This is Faith – she is five and three quarters and she loves rainbows and unicorns, Hama beads, her friends at school and jumping in the deep end!
Back in January 2015 all our hopes for her future were snatched away when she was diagnosed with infantile spasms. In retrospect we were lucky in many respects – we quickly got clear video footage of the movements she was doing and she had a classic spasm cluster, we had doctors within our family who recognised what was happening and told us to take her to A+E, and our local hospital is the regional epilepsy centre. Within 12 hours of presenting at Bristol Children’s Hospital she had an EEG showing the classic chaotic brainwave pattern, was diagnosed and started steroid treatment.
I have never felt so lonely as that first weekend in hospital. We were given a bed on the renal ward as there was no space in neurology, so we saw very little of anyone who could answer questions. My husband had to return home to look after our older children, and as it was the weekend I couldn’t even get hospital wifi. A family member found us the Quarriers patient leaflet which only succeeded in scaring us even more, particularly with the (untrue) statistic that 20% of children with IS would not reach their fifth birthday. The teenager opposite us watched telly far too loudly late into the night, on a channel that at every ad break showed a Specsavers advert with a heart monitor that went from regular beeping to a long tone. Every time, it would rouse me from my chair in a panic to check the monitors attached to my daughter.
Things didn’t improve much when we were allowed home – it is a completely miserable experience caring for a child on high doses of steroids – they are starving and can’t sleep, the smiles disappear and are replaced by moaning, and they are immunosuppressed so you have to isolate yourself to protect them from infection. With access to the internet again of course we googled relentlessly and found nothing but doom and gloom. The one bright spot was that we found an online group for parents based in the USA where we felt supported. It is so hard to believe when you are in the middle of it that things will ever get better – what if the changes you are seeing are the disease and not the treatment?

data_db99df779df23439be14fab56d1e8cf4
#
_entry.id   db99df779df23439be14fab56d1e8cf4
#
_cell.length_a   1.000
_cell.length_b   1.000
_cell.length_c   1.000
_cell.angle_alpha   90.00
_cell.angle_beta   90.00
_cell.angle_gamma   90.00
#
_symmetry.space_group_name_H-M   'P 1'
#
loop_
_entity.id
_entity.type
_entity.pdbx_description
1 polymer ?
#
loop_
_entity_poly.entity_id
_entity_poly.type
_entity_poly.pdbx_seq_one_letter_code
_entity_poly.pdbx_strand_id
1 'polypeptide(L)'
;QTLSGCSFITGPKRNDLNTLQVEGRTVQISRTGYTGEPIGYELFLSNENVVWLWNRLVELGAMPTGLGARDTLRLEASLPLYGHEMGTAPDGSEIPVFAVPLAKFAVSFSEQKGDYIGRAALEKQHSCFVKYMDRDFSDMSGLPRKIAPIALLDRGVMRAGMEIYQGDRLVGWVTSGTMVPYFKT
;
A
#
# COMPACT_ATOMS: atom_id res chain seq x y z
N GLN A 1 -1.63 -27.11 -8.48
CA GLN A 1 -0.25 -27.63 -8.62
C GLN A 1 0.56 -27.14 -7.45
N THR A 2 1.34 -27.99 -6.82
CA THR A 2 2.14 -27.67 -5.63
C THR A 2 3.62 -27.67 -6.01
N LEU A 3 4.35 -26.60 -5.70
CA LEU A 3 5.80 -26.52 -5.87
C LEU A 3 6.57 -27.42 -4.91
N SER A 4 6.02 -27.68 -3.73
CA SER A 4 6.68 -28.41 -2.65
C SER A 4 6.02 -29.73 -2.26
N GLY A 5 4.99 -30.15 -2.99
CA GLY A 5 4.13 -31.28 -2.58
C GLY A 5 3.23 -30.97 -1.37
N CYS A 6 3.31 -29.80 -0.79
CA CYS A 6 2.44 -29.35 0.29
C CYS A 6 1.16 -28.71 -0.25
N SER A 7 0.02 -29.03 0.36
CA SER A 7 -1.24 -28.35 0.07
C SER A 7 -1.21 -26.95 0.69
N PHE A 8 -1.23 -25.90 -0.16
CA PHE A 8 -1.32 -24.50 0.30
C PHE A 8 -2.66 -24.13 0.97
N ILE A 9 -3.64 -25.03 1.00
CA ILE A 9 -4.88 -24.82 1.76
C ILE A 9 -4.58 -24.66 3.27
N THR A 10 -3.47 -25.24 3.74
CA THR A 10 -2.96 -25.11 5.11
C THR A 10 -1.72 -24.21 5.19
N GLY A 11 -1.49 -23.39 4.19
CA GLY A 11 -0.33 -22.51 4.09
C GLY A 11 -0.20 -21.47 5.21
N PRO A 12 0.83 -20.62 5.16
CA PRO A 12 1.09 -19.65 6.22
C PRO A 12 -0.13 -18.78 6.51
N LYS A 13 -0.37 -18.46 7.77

In the end we did ten long trying weeks on steroids, because the first time we tried to wean off the spasms came back. In that time and the months after we had countless hospital appointments and tests looking for an underlying cause. Faith’s development had regressed during spasms and then stalled during treatment, so at a year old she was only at a six-month level. When we felt able to start taking her back to baby groups she was massively behind her peers.
The next stage is where our experience in the UK differed vastly from our friends in the US. There, an infantile spasms diagnosis and an acceptance that development delay was a given meant automatic enrolment in early intervention services for hours and hour of therapy. In the UK, services are overstretched and underfunded and it was very much a case of wait (the wait always being measured in months) and see. It is often left up to parents to find their own resources – we found private physio, a local parent/carer charity, the children’s centre, and Snowdrop (a charity for children with brain injuries) In this, as at every other stage, it was other parents who were the best support and the best source of information.
This difference in treatment pathways led a group of parents who had ‘met’ on the international group to set up a UK based group. Sophie McLean decided to produce an IS awareness video with footage of several of our children and put it up on Youtube. The various versions of that original video have now been watched nearly half a million times. This success led to the idea to set up a charity to address the lack of available support, and eight mothers (Belen, Samia, Amy, Bex, Lisa, Jade, Clare and I) took the plunge and volunteered as trustees. In March 2017 UKIST was registered with the charity commission. In our first three years we have sought to address the gaps in provision that we experienced.
So, as we celebrate Faith’s five years of seizure freedom with rainbow sprinkle cake, what do I want to say?
Firstly, that I recognise that our family has been profoundly lucky in so many ways in our encounter with this horrible condition, and that I am grateful every day for what Faith can do, and always aware that so many others have not been able to control the seizures or had such a good outcome.
Secondly, that we’ve cheekily adapted the serenity prayer for our IS warriors “grant me the strength (or coffee) to change the things I can, the grace (or wine) to accept the things I cannot, and the wisdom to know the difference” and commit to doing what we can to change things for the better for other babies and families who are affected.
Thirdly, I want to say a huge thank you to all the wonderful people I have met along the way that I might not otherwise have encountered. You have enriched our lives immeasurably.